KJS: If you go to Latin America today, you discover that Roman Catholicism is alive and well, but there are many other traditions that are also booming. The Pentecostal religion; more open, in some sense, traditions. I think the Episcopal church provides a liturgically familiar kind of setting, but with an openness of perspective that insists that people have to come to their own conclusions. The answers of faith aren’t going to be provided for you.

ADG: I want to ask you about a couple of other things you’ve said in interviews. One of those was in the 10 questions in TIME magazine about the small box that people put God in. Could you elaborate a little bit on your take on “Jesus is the way, the truth and the life” [a paraphrase of John 14:16]?

KJS: I certainly don’t disagree with that statement that Jesus is the way and the truth and the life. But the way it’s used is as a truth serum, or a touchstone: If you cannot repeat this statement, then you’re not a faithful Christian or person of faith. I think Jesus as way – that’s certainly what it means to be on a spiritual journey. It means to be in search of relationship with God. We understand Jesus as truth in the sense of being the wholeness of human expression. What does it mean to be wholly and fully and completely a human being? Jesus as life, again, an example of abundant life. We understand him as bringer of abundant life but also as exemplar. What does it mean to be both fully human and fully divine? Here we have the evidence in human form. So I’m impatient with the narrow understanding, but certainly welcoming of the broader understanding.

ADG: What about the rest of that statement –

KJS: The small box?

ADG: Well, the rest of the verse, that no one comes to the Father except by the son.

KJS: Again in its narrow construction, it tends to eliminate other possibilities. In its broader construction, yes, human beings come to relationship with God largely through their experience of holiness in other human beings. Through seeing God at work in other people’s lives. In that sense, yes, I will affirm that statement. But not in the narrow sense, that people can only come to relationship with God through consciously believing in Jesus.

ADG: I want to ask you about something you said [in a radio interview] with Steve Crittenden in Australia. You were talking about issues of sexuality, and you said you thought that [objection to homosexuality] was more of an issue for men than for women, and women were more interested in — you didn’t say the Millennium Development Goals, but that was the kind of thing you were talking about. And right after your election, [a foreign journalist] asked you kind of a snide question about.

KJS: What would the average Anglican?

ADG: Yeah, and Anglican women in Africa, think about your support for gays, and you said they’d be more concerned about food and education for their children. Do you have some evidence that the sexuality is more of an issue for men than for women?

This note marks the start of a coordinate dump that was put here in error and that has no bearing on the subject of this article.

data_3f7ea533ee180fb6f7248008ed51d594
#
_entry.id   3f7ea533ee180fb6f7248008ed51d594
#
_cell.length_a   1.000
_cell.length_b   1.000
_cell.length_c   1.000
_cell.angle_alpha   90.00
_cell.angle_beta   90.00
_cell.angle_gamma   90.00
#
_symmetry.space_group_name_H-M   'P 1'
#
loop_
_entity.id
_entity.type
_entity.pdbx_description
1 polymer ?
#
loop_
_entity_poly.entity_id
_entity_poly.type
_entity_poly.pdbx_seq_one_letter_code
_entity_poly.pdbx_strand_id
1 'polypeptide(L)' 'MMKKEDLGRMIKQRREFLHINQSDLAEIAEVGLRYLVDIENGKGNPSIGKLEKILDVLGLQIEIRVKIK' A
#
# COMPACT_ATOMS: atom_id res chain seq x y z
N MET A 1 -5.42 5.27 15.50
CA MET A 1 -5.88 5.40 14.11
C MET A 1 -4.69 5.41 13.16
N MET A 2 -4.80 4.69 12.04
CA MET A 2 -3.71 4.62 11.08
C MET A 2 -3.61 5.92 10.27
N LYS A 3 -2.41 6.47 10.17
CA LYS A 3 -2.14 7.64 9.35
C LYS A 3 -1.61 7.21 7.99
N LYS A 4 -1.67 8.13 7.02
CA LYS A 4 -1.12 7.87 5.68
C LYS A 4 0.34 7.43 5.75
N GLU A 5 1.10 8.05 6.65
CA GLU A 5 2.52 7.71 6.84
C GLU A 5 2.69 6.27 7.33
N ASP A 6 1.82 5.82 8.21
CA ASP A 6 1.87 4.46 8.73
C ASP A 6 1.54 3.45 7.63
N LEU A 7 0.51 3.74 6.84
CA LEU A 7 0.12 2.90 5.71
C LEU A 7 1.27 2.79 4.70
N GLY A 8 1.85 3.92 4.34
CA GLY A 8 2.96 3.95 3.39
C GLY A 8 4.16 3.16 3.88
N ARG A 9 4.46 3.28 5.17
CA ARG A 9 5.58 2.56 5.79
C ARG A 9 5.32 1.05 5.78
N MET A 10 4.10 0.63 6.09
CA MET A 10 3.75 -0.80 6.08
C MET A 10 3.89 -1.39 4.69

KJS: Well, who’s most heated up about it? Gatherings around the Anglican Communion that are primarily male seem to get captured by this issue. Gatherings that are primarily female get captured by passion for a human world. For human people and educating children and providing health care. The UN Commission on the Status of Women and the accompanying gathering of Anglican women at the UN over the year is probably the best evidence. And they have different opinions about issues of human sexuality, but that’s not the focus of their work together. The focus is on humans.

ADG: You’ve also said that issues of sexuality tend to be of more concern in the Southeast than in other parts of the country. Could you talk about that a little bit? Of course, there are exceptions: congregations in California, the Diocese of Quincy (Ill.), Pittsburgh. But you talk about geographic concern. Is it a Bible Belt thing?

KJS: I don’t know. I notice it’s a concern culturally in parts of the country where race relations have been so present. I come from a part of the country where issues of racism aren’t black/white. They’re about immigration, either from Asia or from Spanish-speaking countries, so there’s not the same kind of clear issue in history about who’s in and who’s out. It’s a much more diffuse issue. And it’s a complex issue in that it’s not just one group. And it’s not just African-Americans; it’s Chinese and Japanese and Mexicans and people from Hong Kong and Taiwan and the South Pacific. I think the human condition, and original sin, if you will, has something to do with defining some other group as not fully human, not fully acceptable. And in this country it’s had to do mostly with slavery and African-Americans. The church has certainly wrestled with the place of women in the life of society. We’re beginning to wrestle with the place of people whose sexual orientation is different from the average. In some sense the church has wrestled with the place of children. They’re not normative human beings in many people’s view. I think it’s a result of that. It has some connection with that history.

ADG: Let’s talk about the church’s support of the Millennium Development Goals. And what are some of the initiatives down the road for enlisting Episcopalians in accomplishing some of those goals? That was originally a United Nations initiative, which would mean focusing on those issues elsewhere, but we have those issues in pockets of the U.S. too.